The experience was designed in a way that allows families to walk around from one station to another at their convenience. Children could ride donkeys, create Christmas crafts and watch our special children’s film, “Growing Up With Jesus.” The King’s Kids also performed interpretive dances to Christmas songs, and a storyteller engaged the listeners as he told the Nativity story and how Jesus the King was born in a manger. A Roman soldier walked around announcing the beginning of the carol singing time, as well as the arrival of Joseph and Mary into the sheep’s pin where people could get their picture made with them. And people enjoyed a unique variety of foods in a a warm and cosy setting. To take the experience one step closer to the first century, people exchanged their money with the “Widow’s Mite,” which was used in order to participate in certain activities.

Over the course of two nights we had over 700 visitors, mostly locals as well as tourist. The feedback was very positive so much so we were asked if we could do it for one more night. “You made us feel the real meaning of Christmas” was the most frequent comment we heard throughout the program.

(Written by Majd Shufani – Guide at Nazareth Village)

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“I thank the Lord for the opportunity to serve in this unique ministry alongside unique staff to share with the world about Jesus in His very own hometown.” – Maha – Director

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“I thank the Lord for the people that come through Nazareth Village despite the situation in the country. God has blessed us a lot through out visitors.” – Ibrahim – Gift shop

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“I thank the Lord for giving me the health to be able to provide for and support my family in such hard times.” – Joseph – Carpenter

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“I thank the Lord for being able to receive large numbers of visitors. We heard about groups cancelling, but God blessed us with more visitors than we expected.” – Samuel – Landlord

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“I thank the Lord for giving us the strength to host large numbers for our Biblical meals, and for being able to give them a unique unforgettable experience.” – Saul – Farmer

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“I thank the Lord that although I’ve reached retirement I’m still able to be a part of the Nazareth Village Family. God has strengthened me to continue working.” – Hanna – Weaver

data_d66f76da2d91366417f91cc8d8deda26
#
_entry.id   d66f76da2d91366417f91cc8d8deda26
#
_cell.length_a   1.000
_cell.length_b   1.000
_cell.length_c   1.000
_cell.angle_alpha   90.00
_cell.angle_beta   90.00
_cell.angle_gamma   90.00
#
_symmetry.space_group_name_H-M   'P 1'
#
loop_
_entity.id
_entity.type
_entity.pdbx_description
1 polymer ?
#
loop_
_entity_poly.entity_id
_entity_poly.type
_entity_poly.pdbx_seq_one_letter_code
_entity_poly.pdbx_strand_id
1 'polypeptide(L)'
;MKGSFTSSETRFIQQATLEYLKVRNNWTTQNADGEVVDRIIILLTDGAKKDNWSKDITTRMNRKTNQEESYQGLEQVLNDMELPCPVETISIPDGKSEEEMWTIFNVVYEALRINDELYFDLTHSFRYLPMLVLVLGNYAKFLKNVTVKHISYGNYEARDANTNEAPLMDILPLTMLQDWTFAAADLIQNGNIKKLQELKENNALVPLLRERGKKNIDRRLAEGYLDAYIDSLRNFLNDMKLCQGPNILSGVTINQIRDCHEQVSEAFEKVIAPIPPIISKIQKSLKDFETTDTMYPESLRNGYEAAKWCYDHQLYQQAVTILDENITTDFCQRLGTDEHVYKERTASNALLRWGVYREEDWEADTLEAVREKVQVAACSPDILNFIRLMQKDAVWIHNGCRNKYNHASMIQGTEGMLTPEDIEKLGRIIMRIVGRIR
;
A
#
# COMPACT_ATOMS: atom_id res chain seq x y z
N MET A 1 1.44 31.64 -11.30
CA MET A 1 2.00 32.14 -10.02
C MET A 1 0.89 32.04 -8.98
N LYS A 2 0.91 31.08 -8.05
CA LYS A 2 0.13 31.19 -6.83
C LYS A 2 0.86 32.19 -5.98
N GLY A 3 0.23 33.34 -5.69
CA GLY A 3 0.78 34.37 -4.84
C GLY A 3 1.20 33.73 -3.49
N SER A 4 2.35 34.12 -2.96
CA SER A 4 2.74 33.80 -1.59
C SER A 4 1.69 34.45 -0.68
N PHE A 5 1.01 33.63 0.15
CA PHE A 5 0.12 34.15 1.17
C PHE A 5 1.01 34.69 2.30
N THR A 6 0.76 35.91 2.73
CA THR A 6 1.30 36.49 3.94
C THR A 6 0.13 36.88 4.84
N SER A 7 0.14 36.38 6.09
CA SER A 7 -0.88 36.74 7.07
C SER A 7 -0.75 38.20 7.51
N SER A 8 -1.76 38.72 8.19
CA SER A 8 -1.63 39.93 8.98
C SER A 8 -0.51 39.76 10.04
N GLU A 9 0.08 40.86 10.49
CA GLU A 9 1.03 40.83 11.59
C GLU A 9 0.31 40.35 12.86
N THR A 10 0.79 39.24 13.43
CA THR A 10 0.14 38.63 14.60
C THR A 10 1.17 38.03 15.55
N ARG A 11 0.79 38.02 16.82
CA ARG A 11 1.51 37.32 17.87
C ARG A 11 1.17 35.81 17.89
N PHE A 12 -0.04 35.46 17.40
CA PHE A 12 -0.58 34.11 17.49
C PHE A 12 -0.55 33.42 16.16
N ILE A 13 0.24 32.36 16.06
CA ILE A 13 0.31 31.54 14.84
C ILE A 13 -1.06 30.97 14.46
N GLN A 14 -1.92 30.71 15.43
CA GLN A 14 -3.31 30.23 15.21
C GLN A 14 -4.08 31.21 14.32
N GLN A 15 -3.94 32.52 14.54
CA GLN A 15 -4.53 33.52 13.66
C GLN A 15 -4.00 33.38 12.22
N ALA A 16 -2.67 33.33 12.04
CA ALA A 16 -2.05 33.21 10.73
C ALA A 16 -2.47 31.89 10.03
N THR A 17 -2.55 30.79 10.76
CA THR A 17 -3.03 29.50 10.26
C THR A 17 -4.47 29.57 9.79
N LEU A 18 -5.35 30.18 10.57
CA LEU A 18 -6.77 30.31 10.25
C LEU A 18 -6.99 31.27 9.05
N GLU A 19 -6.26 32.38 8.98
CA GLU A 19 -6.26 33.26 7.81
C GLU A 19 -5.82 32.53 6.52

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“I thank the Lord for the olive season this year, which yielded more fruit than any year before.” – Jacob – Watchman

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“I thank the Lord for being able to work among my friends at Nazareth Village; we have truly become one family.” – Rachel – Landlord’s wife

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“I thank the Lord for the mysterious ways He works in. He commanded His disciples to preach the Gospel to the world, and here we stay in one place and the world comes to us to hear about Jesus.” – Majd – Guide

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“I thank the Lord for the schools that come for our special schools program. Nazareth Village has become known among schools, and when they come we share the message of Jesus with children from all kinds of backgrounds.” – Amer – Guide

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“I thank the Lord for the opportunity to build relationships with the staff and visitors, to bless and to be blessed.” – Eman – Guide




For a short period of time, at the beginning of the rainy season, the smell of freshly crushed olives fills the air: it is the olive season. Sitting on top of the hill of Nazareth Village is our functioning replica of a first century olive press. Below, olive trees fill the scene; their branches are burdened with the weight of the olives ready to be picked. Our villagers take a break from their daily routine to help picking the olives and carry them to the olive press.

The process of pressing olives, especially in the time of Jesus, was lengthy. First of all, the olives had to be crushed using a big round stone. As this is a hard task a donkey would be used to keep the stone moving. Once the olives are ready for pressing, they are placed inside special baskets and then pressed. In the first century, they were able to extract different qualities of olive oil which enabled them to use these qualities for different applications.

(Written by Majd Shufani – Guide at Nazareth Village)

To learn more about the first century life check out The Nazareth Jesus Knew DVD